Southern Food

I thought I could die happy when I was able to scratch Create the Perfect Chocolate Cake Recipe off my bucket list.  Then I kind of started feeling like a one-trick pony and wanted to be able to do the same for a super moist and tender vanilla cake.

This seemed easy enough.  I would just omit the cocoa, substitute the vegetable oil with butter, add a little more flour and vanilla and then voila.  So that’s what I did.  I took one look at the finished product and knew I’d failed.  It was greasy (almost like cornbread) and too porous.

Hmmm.  I searched my go-to baking websites and found a few recipes that promised light, moist results.  I tried several only to find that they were just not moist enough and didn’t really taste like much.  It seemed like everything I tried had been designed only to be a vehicle for frosting.

So I started researching.  I learned that box mixes achieve their super moist and light texture from a host of manufactured elements that most folks can’t get their hands on; the most significant being chemical emulsifiers that literally bind the liquids, fats and solids on a molecular level.  Stupid chemical emulsifier using box mix manufacturers.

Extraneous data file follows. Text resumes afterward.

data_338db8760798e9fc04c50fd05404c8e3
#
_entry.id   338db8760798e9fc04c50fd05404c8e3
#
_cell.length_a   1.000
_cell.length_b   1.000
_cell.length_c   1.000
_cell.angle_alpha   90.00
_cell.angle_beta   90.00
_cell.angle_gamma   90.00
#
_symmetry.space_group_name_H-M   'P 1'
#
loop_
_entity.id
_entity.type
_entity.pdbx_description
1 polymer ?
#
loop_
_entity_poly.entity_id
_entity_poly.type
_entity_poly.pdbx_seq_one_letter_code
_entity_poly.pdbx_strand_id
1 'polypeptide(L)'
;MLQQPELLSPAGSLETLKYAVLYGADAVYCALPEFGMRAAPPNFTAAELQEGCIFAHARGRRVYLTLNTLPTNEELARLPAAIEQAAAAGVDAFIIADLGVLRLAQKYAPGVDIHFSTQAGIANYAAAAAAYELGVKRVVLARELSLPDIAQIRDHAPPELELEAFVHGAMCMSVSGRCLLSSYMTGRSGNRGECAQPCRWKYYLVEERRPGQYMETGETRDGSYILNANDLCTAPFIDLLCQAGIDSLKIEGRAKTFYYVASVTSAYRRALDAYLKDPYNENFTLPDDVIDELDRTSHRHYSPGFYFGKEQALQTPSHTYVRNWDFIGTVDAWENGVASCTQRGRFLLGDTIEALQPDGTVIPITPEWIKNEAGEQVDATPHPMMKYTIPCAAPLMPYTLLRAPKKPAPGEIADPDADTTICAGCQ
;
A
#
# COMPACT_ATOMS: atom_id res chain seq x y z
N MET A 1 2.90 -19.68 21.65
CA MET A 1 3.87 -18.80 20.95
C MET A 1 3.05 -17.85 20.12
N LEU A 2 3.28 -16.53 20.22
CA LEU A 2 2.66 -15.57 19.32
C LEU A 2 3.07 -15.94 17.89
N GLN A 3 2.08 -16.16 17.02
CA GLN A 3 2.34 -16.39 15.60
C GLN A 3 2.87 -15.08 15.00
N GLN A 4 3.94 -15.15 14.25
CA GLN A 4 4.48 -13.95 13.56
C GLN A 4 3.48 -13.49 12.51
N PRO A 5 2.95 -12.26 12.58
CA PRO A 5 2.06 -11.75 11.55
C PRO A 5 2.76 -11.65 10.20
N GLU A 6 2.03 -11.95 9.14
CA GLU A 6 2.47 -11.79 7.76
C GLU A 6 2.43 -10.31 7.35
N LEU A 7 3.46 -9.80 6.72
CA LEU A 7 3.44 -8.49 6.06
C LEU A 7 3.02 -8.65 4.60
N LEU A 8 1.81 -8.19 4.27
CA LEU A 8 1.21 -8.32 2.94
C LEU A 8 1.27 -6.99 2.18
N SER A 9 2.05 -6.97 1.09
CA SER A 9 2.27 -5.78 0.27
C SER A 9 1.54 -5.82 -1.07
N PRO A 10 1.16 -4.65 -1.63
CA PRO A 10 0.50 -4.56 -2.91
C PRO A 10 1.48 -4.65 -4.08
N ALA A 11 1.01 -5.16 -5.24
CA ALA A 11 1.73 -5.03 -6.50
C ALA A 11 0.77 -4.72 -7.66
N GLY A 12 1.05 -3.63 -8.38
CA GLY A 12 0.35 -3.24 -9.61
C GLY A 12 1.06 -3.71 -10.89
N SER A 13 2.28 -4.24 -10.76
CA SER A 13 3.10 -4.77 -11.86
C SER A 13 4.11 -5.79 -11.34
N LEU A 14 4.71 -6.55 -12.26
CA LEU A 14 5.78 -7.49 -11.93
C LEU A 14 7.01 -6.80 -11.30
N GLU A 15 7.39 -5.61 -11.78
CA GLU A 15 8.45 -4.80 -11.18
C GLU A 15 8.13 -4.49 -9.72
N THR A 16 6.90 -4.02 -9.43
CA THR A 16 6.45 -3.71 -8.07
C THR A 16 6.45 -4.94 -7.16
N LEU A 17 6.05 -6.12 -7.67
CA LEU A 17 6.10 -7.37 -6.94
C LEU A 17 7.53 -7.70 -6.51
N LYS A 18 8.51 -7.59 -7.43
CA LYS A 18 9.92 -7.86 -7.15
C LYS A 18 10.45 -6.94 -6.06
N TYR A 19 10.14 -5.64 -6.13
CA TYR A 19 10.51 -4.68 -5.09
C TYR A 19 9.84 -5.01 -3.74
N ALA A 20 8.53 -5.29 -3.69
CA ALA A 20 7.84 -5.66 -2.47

Emulsifiers, you say?  I did more digging and learned that honey and egg yolks are excellent naturally occurring emulsifiers.  SCORE!

Then I watched Alton Brown discuss the benefits of using shortening instead of butter in cakes on an episode of Good Eats and learned that due to higher melting points and differing moisture contents, it makes for a more tender and moist cake. SCORE AGAIN!

Plus I did a whack of research on cake flour, liquid to solid ratios, cooking temperatures, etc.  Feeling like I was on the brink of discovering Atlantis I decided that I would nip this in the bud over the weekend.


5:45PM – Scribbled out a recipe based on the mountain of research I’d done.

6:50PM – Arrived home from the grocery store armed with $6,000 worth of baking supplies.

7:05PM – Burned the receipt.



7:35AM – Walked into the kitchen ready to kick ass. Realized I had to wait for the eggs and milk to come to room temperature. Dang it.

9:00AM – Walked back into the kitchen ready to kick ass. Mixed up the first batch of the day, popped it in the oven, blew off my nails and walked around feeling all kinds of smug.